Small Business & Startups, Technology, and Travel & Tourism

Rideshare app debuts

Grand Rapids will be the first market for SteadyFare, which has $700K in seed money.

May 27, 2016
| By Pat Evans |
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James Matthews believes he has a better idea for a ridesharing mobile phone application.

Grand Rapids will find out Wednesday whether that’s true.

Matthews, a partner in YAC Social, a national Internet firm targeted at restaurants and bars headquartered in Grand Rapids, is taking on Uber and similar competitors with the launch of SteadyFare for iOS and Android. Armed with $700,000 in seed money, it took Matthews less than two months to develop the app.

Disgust is a powerful motivator. Matthews’ frustration with Uber’s surge pricing, which charges riders increased prices based on the demand for rides due to events happening in a select area, led him to apply his technology background to create apps that fill the voids he wished popular apps included.

“Ridesharing is something I really love, so I made improvements that I wish were there, and we’re giving a healthy alternative,” Matthews said.

The main difference from Uber will be SteadyFare’s steady rate for riders, which also equates to a flat-pay rate for drivers. The drivers’ pay will be 8 to 10 percent more on a regular ride per mile and per idle than existing rideshare apps, he said.

That difference will come from the rider’s ability to tip a driver, which is not allowed in other rideshare apps where drivers are told not to accept tips. The lack of tipping and lower, non-surge pay rates mean fewer drivers are active during non-surge periods.

“From a surge, drivers can make more,” Matthews said. “In ours, drivers can be tipped, and that incentivizes better service and has customers expecting a better ride.”

He also takes issue with the inability to book trips ahead of time on Uber.

“If you need a trip to the airport, or even work, I wanted to make it easier than hoping there’s someone available,” he said.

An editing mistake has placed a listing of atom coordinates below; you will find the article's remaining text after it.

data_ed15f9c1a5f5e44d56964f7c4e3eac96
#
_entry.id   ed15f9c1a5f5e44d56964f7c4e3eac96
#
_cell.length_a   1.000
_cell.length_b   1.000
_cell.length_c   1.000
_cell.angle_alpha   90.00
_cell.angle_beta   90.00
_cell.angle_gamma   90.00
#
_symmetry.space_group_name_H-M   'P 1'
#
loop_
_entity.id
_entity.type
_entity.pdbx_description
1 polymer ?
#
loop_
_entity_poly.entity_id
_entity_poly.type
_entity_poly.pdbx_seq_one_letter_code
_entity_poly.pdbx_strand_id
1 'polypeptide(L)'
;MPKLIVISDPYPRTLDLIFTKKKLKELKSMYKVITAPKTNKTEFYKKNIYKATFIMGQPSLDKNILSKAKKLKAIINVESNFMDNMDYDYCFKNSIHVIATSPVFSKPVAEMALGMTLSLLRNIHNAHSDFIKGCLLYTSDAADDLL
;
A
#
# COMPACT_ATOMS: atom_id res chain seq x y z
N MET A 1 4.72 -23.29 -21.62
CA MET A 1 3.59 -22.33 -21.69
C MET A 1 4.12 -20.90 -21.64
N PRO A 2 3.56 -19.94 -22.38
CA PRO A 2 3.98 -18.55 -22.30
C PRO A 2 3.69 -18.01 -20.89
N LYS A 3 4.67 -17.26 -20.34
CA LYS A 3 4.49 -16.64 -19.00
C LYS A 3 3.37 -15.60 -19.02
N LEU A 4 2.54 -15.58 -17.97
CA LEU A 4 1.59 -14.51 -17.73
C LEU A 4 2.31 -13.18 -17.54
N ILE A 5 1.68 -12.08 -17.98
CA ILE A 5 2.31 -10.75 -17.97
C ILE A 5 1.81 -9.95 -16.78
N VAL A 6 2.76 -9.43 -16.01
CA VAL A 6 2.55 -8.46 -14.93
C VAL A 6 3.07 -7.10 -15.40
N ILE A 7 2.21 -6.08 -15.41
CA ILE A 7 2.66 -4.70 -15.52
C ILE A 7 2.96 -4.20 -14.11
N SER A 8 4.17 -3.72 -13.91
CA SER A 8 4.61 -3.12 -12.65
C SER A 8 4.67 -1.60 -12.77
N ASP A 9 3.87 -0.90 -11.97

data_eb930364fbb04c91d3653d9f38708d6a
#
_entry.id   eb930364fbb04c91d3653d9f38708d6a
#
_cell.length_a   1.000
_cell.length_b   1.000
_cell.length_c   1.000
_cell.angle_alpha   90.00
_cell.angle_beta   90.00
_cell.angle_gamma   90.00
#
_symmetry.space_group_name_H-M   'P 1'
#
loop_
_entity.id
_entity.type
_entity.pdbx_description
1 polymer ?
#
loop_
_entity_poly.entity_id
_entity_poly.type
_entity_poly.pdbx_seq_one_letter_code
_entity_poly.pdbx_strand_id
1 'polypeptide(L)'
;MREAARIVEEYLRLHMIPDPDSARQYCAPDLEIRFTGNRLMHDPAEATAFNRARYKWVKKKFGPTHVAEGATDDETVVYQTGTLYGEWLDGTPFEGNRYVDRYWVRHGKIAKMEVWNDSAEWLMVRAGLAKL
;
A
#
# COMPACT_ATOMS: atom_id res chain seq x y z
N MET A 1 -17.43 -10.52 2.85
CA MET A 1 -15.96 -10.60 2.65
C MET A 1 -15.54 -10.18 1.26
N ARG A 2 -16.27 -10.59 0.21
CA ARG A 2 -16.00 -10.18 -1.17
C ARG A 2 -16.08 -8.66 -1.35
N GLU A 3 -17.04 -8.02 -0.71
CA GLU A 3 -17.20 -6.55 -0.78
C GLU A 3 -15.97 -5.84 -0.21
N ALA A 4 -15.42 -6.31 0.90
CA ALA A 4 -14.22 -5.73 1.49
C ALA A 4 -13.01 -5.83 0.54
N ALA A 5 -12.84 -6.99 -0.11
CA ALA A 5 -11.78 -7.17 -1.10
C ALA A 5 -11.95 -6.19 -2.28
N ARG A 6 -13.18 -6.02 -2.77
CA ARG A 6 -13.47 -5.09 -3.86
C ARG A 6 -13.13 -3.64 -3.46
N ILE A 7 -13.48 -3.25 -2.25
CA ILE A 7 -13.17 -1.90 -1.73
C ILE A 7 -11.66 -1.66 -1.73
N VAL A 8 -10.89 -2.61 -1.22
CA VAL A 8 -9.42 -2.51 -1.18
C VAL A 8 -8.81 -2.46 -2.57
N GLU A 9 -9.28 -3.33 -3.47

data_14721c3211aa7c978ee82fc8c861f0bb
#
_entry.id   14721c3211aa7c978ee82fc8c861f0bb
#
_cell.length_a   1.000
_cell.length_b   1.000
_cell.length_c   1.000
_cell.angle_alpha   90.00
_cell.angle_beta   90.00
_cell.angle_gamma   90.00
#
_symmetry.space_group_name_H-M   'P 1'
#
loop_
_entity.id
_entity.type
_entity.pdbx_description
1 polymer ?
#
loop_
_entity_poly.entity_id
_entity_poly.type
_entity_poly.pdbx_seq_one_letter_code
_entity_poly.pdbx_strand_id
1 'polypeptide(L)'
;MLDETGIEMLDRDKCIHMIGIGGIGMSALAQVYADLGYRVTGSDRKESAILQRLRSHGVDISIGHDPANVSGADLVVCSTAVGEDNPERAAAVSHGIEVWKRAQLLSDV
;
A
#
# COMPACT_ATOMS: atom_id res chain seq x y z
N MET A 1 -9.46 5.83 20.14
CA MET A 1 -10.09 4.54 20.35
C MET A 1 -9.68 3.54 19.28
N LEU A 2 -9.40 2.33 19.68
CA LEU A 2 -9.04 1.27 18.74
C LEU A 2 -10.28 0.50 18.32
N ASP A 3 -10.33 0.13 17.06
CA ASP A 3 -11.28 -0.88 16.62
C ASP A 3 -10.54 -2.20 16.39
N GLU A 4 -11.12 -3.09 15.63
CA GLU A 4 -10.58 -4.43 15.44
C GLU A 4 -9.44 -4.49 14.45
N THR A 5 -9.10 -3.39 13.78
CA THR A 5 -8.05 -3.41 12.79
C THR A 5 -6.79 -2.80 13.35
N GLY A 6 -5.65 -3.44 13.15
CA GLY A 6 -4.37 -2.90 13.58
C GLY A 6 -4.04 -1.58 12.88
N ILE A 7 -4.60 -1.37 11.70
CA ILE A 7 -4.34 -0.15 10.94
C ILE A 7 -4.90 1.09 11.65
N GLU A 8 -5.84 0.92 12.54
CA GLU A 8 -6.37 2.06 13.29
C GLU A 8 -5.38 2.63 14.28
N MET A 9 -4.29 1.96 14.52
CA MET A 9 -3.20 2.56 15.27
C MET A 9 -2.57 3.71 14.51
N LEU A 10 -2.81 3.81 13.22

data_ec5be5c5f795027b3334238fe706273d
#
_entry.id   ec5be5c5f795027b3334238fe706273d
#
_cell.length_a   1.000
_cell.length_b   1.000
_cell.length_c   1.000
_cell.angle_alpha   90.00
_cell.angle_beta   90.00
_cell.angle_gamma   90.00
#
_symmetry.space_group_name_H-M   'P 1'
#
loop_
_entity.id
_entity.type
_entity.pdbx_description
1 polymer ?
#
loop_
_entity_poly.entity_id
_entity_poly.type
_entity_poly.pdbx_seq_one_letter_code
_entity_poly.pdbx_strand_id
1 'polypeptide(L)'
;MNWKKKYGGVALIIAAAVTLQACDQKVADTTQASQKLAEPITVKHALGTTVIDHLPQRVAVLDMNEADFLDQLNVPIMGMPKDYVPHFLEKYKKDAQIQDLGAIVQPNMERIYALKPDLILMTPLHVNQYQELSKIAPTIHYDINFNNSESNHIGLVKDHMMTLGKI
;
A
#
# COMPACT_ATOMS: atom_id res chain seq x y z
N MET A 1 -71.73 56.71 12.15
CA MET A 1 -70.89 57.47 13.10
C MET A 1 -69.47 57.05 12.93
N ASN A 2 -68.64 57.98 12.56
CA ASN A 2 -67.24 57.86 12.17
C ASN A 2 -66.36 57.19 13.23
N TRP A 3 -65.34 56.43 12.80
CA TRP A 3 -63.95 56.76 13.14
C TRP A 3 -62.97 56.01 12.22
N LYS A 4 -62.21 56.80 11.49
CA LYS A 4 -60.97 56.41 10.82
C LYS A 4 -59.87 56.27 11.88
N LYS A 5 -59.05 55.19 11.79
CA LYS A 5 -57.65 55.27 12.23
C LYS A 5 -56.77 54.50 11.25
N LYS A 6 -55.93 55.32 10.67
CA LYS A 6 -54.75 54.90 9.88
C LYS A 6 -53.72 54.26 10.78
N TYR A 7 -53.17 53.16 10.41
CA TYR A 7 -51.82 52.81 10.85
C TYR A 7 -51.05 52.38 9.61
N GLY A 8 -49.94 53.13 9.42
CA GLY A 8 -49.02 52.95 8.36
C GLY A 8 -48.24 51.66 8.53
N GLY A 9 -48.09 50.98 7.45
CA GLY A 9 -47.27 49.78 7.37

SteadyFare also will have a social mission. Matthews said he had a difficult childhood, so he’ll donate portions of the app’s revenue to the nonprofit WillPlayForFood.org.

Safety is also a priority with SteadyFare. Matthews said he knows he won’t be able to personally inspect every car and driver — as he has for the initial launch — if and when the app expands to new cities, but he did add additional background checks and has given both drivers and riders preference settings so if, for example, a female rider wants a female driver, that can be selected.

Matthews doesn’t mind if drivers use other apps in addition to SteadyFare. He knows most drivers use the apps as supplementary income or as a stop-gap job while looking for work, so staying busy is important.

“From a driver perspective, I don’t care if they still have Uber,” he said. “They can drive for both; it’s just staying busy and if that helps a driver always have rides to fill rather than sitting around doing nothing, that’s great.”

If the app works well in Grand Rapids, Matthews said SteadyFare might expand to new markets fairly quickly. Within a month or two, he’d like to see the app launch in Kalamazoo. Beyond that, he hopes to expand into similar-sized “second- and third-tier markets” that Uber has entered but other rideshare apps, like Lyft, have passed over in favor of larger cities.

He hopes to launch SteadyFare in 10 cities in the first year, and 20 to 30 cities by years two and three. Markets such as Fort Wayne, Indiana, and Fort Collins, Colorado, match his criteria.

“Grand Rapids is a perfect test for Middle America, with a diverse clientele, low cost of living and early technology adopters,” Matthews said. “If Grand Rapids does well, it will provide a strong business model. From there it depends on competitors and how customers accept us.”

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